Skip to main content

How HCGH justifies their $240 cable bill

So I wrote about how HCGH charges $240 per month for basic cable and local phone services last week. Today, I returned their call and here's their justification for putting the burden of cancellation on the (sick) patient:
  • the charges for the phone and cable is spelled out in the consent form that new patients fill out upon admission to the hospital. This is the same consent form that grants the hospital the right to treat you. So if you don't consent to cable+phone charges and treatment, the doctors can't treat you. How nice!
I asked why not make it two forms: one for cable tv and one for treatment. God knows patients have to sign enough forms during the admission process. Their answer:

"Our patients have requested that the admission process be streamlined". Oh yeah, streamlined my foot. Wouldn't it make more sense to not turn on the service until a patient requests it? Instead, they waste their employees' time reversing silly charges. Or perhaps, not enough patients call in to complain and thus HCGH makes a nice little sum of money each month.

Either way, when planning to use HCGH (an otherwise excellent hospital) be sure to
  • call the hospital and have them turn off the basic cable non-flat-screen tv
  • call 1-800-775-8352 to ensure you are not billed upon discharge

Comments

Popular posts from this blog

InfoPath & SharePoint (Part 1)

A departure from sports and politics. This one is about technology.

InfoPath sucks and SharePoint is the most expensive piece of crap ever. InfoPath, as a development environment, has absolutely no redeeming value. It's worthless and if your boss ever thinks of using it, you have three options:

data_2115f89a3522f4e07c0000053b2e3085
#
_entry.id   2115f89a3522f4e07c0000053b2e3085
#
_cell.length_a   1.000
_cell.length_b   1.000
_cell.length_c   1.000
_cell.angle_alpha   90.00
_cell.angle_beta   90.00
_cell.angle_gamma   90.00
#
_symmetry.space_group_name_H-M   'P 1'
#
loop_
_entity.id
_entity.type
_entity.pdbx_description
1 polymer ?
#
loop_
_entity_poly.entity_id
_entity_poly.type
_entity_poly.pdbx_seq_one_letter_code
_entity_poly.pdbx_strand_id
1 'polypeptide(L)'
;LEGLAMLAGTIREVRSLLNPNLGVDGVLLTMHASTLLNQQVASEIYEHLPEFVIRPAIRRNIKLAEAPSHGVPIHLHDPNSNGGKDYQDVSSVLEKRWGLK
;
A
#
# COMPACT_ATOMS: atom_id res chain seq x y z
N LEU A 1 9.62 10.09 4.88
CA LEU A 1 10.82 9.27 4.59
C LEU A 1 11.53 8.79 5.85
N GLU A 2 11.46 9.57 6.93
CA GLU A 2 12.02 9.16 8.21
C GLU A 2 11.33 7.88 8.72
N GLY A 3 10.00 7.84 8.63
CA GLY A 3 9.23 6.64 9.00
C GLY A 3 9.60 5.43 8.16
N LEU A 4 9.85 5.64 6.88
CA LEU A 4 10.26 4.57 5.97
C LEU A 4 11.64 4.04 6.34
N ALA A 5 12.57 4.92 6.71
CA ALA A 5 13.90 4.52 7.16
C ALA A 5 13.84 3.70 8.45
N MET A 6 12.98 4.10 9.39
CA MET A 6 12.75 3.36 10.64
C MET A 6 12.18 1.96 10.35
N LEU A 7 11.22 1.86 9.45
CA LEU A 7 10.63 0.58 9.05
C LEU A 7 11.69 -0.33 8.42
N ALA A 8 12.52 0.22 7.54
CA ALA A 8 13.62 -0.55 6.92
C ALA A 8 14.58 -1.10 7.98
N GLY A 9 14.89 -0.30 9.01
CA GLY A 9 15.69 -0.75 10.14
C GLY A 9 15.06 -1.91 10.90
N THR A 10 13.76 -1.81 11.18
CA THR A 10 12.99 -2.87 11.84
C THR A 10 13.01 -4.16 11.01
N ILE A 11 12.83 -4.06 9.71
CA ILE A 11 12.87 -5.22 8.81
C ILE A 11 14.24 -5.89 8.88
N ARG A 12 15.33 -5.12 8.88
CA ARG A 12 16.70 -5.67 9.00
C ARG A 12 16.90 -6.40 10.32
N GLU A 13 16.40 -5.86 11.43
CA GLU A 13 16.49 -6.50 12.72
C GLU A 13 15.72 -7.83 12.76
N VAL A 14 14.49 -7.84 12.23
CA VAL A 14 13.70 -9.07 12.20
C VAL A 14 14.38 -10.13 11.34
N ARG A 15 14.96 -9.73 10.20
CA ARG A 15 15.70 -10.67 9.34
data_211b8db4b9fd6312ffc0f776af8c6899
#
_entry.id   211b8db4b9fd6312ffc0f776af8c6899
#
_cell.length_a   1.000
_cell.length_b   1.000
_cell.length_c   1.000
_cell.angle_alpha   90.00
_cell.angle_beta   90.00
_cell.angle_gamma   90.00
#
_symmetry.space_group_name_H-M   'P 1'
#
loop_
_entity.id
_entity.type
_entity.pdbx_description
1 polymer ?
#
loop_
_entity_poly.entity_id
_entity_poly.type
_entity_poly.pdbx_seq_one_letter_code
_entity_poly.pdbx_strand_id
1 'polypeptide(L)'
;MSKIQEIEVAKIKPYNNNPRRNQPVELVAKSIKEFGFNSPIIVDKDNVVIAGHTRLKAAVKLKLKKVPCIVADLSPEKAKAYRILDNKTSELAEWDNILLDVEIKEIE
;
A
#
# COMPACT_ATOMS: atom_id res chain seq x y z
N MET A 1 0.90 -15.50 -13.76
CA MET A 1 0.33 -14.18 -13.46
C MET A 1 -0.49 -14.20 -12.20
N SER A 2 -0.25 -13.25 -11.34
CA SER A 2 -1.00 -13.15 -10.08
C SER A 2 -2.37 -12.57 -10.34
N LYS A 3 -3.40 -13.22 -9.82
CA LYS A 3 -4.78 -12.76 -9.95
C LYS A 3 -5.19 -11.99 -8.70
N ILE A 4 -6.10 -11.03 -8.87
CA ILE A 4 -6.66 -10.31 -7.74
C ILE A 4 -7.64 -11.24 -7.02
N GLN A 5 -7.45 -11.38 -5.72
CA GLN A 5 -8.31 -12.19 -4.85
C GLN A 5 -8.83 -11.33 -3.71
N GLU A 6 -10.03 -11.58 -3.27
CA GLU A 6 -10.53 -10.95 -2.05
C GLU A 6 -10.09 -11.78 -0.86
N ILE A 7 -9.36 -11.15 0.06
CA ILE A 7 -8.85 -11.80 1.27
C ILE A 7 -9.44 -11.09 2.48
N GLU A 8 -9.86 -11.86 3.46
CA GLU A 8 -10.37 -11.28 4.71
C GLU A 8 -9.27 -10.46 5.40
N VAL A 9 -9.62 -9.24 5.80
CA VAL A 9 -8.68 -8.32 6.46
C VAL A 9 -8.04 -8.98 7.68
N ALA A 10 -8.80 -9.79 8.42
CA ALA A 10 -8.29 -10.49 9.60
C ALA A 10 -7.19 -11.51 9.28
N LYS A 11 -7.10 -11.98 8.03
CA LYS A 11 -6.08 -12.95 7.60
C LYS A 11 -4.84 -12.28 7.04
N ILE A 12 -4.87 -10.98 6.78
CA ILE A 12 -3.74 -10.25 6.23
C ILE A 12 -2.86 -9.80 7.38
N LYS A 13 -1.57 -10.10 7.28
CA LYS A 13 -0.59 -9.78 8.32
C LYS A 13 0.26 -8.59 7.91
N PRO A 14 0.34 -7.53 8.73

convince him not to (not easy once he's been brainwashed by the Microsoft marketing presentations)use one of Al Gore's lockboxes to store away your sanity 'cos you'll lose it. Also, pad your estimates very generously. You'll need every bit of time you can get.
quit immediately while you still have your sanityFirst, InfoPath:

To me InfoPath is like programming in assembly language. Sure it makes it easy (too easy in fact) to bind data to controls. But it doesn't provide you with easy access to your controls. Why is this important? Say you want to disable a button:

in most technology: buttonA.enabled = false (or something similar).

In InfoPath, you simply can't do this.…

Technical Certifications are worthless

Technical certifications, especially in the IT field, are totally worthless. Why? All a technical certification prove is that you were able to buy a couple of exam prep books, cram them in a week or two and take an exam. My monkey (if I had one) could do that. I can't tell you how many times I have interviewed certification-carrying candidates for open positions at my company only to find them severely lacking in thorough understanding of computer science. I don't care that you have an MSCD or MCP or whatever it's called these days if you don't know foundational concepts in computer science and database design.
For example, I don't want someone who just knows that you store things in a hashtable using keys. I need you to know why a hashtable is better than an array in some cases. I need you to know when an interface is better than an abstract class; when to use recursion; the different kinds of joins and when to use each one; I need you to understand how crucial sou…

Does InfoPath (still) suck?

A couple of years ago, I wrote a blog post titled "InfoPath & SharePoint (Part 1)". Back then I had just started working on a project using InfoPath 2007. So, expectedly, the post wasn't very complimentary to InfoPath (or SharePoint). In fact, I said:
InfoPath sucks and SharePoint is the most expensive piece of crap ever. InfoPath, as a development environment, has absolutely no redeeming value. It's worthless.... (more)Since then my opinion of InfoPath has changed slightly. It still suffers from all the flaws I pointed out in that post. However, I think when used right, InfoPath can be an OK tool. I think it's well suited for designing one off forms and not for anything that requires complex logic or multiple iterations (like most software development requires). Alas, most CTOs fall in love with its point & click simplicity and integration with SharePoint that they try to use it to replace more developed technologies like ASP.NET. What do you get? A horri…